In the small, upstate New York town I grew up in, Thursday was recycling day.
Every Wednesday night, the town folk would collect all their bottles and cans from around the house to put on the curb in blue recycling bins, to be picked up the following day.
Dirty and cracked by years of abuse from weather and indifferent garbage collectors, the blue bins were, to most people, nothing more than an eyesore in our quaint town.
Yet to me, a 12-year-old boy of humble beginnings, never without necessities but often without luxuries, those blue bins represented opportunity.
Every Thursday, I’d wake up at four-thirty in the morning, get dressed, and head out with a pocket full of garbage bags.
My town was thirty minutes from the nearest grocery store, and most people were too lazy to make the half-hour drive to return their bottles and cans for the five-cent deposit.
Our brains work differently as children. We don’t consider what other people think.
We know what we don’t like and think of ways to fix those things without regard to outside judgment, criticism, or questions.
In my 12-year-old brain, every bottle and can was a little piece of opportunity.
Opportunity to NOT be the poor kid in the neighborhood. We forget, as adults, that opportunities are made of our own doing; opportunities are never given.
As a small-town 12-year-old, I saw the incredible opportunity in a couple of extra dollars.
I saw myself as industrious and entrepreneurial. The disapproving looks I received through the blinds of my neighbors’ windows told a different story.
As the weeks passed, I began to see patterns. I knew who the drinkers were and who put their cans and bottles back in the cartons.
This made my stops at certain houses much quicker. I started to ride my bike through the neighborhoods after school just to plot out my course, so I could cover more ground on Recycling Day.
On a good day, I might collect three to four garbage bags full of bottles.
Dragging the full plastic bags behind took too much time, so I paid a friend a dollar for his old toy wagon, and collection numbers went even higher.
I was making twenty dollars a week at the height of my bottle-collecting career. At five cents a bottle, that’s 400 bottles a morning.
A twelve-year-old with twenty dollars in his pocket isn’t that impressive these days. But in 1994, in my small town, I was rich.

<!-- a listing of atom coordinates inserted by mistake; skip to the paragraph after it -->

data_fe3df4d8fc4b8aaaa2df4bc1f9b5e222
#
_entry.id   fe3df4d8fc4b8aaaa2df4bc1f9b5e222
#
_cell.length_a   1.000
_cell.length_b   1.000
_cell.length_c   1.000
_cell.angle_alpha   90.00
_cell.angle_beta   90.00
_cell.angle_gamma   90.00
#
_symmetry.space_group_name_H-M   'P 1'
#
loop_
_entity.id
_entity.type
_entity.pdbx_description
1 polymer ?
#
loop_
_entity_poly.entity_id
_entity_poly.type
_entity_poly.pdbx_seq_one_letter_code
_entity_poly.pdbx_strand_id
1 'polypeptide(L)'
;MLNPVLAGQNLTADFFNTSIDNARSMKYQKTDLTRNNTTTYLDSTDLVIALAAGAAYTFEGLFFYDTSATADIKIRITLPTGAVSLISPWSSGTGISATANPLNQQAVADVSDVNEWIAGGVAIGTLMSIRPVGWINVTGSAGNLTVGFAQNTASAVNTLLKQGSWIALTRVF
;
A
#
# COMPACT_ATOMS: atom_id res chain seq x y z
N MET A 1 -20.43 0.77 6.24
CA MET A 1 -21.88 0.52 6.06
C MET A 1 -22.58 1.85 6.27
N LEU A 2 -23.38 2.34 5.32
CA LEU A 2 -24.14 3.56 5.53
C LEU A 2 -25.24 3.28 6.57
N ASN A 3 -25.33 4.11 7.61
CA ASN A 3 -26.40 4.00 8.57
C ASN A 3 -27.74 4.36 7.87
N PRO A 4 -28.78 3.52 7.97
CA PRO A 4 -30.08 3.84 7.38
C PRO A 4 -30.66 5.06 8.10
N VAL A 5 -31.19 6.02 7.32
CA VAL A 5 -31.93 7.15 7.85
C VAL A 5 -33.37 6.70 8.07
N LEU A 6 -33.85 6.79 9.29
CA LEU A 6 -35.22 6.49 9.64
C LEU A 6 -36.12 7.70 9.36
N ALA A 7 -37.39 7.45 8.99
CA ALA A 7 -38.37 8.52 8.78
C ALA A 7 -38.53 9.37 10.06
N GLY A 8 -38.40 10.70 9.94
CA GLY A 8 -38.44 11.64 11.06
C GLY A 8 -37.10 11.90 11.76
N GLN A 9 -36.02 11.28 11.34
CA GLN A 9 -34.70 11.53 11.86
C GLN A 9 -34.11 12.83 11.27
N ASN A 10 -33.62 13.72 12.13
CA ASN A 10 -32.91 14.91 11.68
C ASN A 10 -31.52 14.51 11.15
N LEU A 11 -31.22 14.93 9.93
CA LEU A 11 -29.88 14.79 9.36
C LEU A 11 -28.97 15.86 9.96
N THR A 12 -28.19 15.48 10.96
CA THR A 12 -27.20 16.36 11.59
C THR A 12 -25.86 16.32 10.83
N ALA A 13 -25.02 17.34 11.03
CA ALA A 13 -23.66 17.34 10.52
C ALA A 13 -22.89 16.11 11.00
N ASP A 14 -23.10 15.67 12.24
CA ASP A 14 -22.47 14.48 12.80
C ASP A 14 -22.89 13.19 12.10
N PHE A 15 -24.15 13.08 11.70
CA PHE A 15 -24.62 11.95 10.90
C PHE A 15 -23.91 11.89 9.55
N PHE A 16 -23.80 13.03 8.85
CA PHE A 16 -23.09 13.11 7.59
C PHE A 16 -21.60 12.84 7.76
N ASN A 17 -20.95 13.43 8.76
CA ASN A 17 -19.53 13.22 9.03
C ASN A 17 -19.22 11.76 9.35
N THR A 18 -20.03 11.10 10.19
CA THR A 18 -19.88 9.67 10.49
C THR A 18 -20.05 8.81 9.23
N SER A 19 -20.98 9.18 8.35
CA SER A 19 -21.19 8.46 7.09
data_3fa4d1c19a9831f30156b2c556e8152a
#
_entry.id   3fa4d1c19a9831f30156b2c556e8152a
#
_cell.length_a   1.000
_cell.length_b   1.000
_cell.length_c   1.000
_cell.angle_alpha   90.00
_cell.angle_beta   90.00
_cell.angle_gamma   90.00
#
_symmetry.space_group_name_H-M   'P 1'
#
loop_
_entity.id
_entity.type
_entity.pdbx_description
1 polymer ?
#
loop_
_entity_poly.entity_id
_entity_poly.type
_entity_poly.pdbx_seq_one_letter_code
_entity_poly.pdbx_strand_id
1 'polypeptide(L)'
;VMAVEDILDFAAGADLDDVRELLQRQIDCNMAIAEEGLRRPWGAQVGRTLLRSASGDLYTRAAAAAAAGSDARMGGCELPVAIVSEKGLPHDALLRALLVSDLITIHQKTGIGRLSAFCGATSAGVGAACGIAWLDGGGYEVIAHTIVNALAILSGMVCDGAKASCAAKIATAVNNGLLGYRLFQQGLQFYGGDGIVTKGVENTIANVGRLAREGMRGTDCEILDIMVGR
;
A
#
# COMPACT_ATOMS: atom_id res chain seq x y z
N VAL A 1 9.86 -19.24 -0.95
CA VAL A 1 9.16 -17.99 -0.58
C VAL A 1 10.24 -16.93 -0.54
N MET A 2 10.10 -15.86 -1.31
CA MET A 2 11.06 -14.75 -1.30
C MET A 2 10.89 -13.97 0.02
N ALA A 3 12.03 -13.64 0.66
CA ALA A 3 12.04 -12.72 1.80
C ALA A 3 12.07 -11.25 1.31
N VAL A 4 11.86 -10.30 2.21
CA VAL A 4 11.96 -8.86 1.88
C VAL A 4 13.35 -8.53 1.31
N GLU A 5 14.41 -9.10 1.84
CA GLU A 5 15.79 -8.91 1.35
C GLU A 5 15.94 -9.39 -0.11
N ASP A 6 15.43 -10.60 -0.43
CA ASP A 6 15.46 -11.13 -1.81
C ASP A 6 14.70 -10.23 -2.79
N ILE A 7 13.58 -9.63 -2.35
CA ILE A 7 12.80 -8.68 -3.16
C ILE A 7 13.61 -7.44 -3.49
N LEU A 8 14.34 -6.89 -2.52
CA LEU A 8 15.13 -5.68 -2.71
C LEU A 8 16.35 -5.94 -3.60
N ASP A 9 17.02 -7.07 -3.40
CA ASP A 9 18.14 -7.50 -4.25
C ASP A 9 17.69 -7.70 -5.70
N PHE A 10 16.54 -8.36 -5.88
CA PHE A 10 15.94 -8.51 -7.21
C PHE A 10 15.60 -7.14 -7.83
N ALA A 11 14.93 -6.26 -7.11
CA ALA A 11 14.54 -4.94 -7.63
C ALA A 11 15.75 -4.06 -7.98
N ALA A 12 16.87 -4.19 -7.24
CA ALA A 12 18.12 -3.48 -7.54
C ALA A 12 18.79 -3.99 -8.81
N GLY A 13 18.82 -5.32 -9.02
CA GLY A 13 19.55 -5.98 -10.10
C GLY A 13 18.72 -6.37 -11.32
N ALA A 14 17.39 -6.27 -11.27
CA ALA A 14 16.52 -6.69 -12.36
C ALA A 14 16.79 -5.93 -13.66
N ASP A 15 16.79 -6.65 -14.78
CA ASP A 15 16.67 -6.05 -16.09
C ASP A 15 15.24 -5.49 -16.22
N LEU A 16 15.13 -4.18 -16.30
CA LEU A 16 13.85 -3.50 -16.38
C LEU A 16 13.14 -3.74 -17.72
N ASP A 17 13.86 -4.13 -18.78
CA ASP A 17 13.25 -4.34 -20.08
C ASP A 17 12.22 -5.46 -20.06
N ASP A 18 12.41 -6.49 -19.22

Do you think my friends made fun of my career when I bought them all bubble gum and baseball cards? Hell, no.
A couple of them even offered to go into business with me, and for a few months in the spring of 1994, I franchised my bottle collection business into a few neighborhoods I didn’t have time to reach on my own.
I saw opportunity at the bottom of a blue recycling bin, and what started as a way to make some pocket money turned into a business.
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After eight months of fat pockets and growing revenues, my neighbors began to catch on to what I was doing.
Blue bins in front of houses I used to bank on for large stashes of bottles began to turn up empty and, just like that, my first career ended.
It didn’t help that I also had competition: an adult in town figured out my game and began collecting bottles himself.
He had a car.
Here’s the rub on opportunity:
Opportunities are made, not given . . . and often beget more opportunity.
By this time, I had gotten a taste of success and had already started another business. I had bought so many baseball cards with my bottle earnings that I began hustling them to friends and schoolmates for a profit.
If I had been self-conscious, I wouldn’t have been a kid walking cold streets at four-thirty in the morning collecting garbage.
I would have allowed public perception to stop me from creating income where it hadn’t been before.
How many future opportunities would I have missed?
A lot, I’m going to guess.
I’m sharing this story with you because it’s one of the first stories I want to share with my son when he’s old enough to understand.
Don’t buy into this “You only get one opportunity” nonsense.
You get as many opportunities as you make for yourself.
“Opportunity” isn’t always sexy or popular. But “Success” has a way of washing clean the dirt of humble beginnings.
My son may never pick bottles from recycling bins for cash (I hope his opportunities involve fewer chances of bacterial infection).
But I know that, for an opportunity to be satisfying, he’ll have to make it himself.
Don’t romanticize opportunity.
We can’t wrap every opportunity in a nice neat bow and take it home to Mom.
In my case, opportunity was waiting at the bottom of a dirty blue recycling bin.
I just had to reach down inside and take it.
I hope you’ll do the same.
Yours in insurance,
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